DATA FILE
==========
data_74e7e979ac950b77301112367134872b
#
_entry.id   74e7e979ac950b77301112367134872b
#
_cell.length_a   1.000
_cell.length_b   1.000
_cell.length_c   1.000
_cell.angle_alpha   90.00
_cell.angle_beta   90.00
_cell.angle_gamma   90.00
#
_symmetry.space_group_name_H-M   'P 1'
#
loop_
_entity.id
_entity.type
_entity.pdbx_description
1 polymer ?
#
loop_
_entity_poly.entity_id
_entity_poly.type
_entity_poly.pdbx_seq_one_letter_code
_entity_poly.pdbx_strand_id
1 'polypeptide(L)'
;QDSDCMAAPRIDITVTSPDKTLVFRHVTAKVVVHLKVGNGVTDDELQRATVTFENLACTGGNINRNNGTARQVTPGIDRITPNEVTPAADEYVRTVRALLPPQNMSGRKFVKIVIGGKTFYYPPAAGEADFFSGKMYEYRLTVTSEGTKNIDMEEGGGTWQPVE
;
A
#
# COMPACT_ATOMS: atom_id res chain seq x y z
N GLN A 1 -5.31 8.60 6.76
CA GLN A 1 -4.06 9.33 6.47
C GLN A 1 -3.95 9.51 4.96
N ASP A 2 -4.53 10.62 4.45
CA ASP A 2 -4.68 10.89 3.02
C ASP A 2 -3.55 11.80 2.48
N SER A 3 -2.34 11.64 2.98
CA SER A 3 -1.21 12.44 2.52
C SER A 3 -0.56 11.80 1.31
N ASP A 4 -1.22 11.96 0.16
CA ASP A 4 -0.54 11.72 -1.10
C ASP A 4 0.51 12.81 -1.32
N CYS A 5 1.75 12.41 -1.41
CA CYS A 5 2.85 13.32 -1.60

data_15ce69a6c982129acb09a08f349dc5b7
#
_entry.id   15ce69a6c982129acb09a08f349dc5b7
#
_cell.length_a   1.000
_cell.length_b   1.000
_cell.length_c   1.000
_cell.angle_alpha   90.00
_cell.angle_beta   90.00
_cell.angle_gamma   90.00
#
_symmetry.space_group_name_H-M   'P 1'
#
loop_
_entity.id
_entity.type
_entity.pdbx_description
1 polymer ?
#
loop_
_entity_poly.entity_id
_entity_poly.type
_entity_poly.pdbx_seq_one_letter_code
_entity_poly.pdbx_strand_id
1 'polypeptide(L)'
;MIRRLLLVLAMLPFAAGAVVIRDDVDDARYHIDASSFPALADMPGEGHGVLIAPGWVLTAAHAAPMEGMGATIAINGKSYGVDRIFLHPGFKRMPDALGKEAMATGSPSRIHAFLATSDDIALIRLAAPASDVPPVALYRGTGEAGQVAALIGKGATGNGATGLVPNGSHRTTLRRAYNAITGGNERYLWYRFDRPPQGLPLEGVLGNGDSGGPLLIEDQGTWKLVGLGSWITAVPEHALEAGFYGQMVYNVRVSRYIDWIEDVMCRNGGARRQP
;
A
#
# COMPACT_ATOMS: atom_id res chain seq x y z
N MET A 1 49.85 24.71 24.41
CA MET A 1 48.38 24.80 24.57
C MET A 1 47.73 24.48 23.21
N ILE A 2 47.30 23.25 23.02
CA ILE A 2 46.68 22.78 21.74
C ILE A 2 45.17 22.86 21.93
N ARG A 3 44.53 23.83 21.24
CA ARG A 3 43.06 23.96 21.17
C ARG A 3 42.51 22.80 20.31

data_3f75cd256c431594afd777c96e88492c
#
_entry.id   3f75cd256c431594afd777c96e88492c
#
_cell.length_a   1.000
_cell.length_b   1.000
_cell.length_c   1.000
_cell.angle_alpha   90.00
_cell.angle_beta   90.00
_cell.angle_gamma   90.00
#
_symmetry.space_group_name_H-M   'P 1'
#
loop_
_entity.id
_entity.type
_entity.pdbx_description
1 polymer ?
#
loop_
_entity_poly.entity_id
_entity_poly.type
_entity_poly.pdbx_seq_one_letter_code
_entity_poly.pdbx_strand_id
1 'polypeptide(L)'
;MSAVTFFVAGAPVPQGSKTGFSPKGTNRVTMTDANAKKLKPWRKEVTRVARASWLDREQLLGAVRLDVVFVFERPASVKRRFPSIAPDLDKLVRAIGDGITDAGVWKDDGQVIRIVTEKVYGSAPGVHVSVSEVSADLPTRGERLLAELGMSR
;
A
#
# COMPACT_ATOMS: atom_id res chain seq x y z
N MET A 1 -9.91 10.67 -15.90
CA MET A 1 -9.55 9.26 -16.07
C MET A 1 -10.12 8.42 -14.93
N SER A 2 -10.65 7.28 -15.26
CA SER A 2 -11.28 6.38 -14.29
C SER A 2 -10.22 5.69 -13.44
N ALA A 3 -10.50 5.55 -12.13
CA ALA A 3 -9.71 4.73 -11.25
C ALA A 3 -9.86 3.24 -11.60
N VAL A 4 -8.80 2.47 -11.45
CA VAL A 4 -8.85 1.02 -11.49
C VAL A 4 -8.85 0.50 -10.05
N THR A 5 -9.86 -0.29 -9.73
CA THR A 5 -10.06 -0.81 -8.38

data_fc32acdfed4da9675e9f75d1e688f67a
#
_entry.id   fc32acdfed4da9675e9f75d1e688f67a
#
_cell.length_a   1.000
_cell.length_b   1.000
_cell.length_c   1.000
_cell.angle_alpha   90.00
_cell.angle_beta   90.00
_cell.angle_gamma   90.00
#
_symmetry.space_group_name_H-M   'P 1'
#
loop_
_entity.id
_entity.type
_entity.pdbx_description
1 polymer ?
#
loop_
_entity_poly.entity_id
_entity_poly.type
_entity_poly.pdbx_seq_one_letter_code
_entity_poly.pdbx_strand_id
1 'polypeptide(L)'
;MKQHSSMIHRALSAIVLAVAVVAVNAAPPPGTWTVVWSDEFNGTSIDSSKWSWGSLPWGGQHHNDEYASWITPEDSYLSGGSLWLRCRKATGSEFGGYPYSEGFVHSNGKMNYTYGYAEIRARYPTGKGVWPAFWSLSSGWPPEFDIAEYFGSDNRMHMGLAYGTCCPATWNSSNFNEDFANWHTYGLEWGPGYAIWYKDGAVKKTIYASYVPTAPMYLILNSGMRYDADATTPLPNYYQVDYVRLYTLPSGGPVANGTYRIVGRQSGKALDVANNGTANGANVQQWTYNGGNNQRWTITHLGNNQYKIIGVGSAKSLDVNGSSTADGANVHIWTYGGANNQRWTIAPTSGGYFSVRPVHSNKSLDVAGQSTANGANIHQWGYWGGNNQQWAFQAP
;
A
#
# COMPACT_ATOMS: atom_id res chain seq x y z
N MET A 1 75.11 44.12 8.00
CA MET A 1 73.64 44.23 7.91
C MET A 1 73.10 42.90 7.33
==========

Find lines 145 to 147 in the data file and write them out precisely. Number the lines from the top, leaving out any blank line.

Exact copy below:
1 polymer ?
#
loop_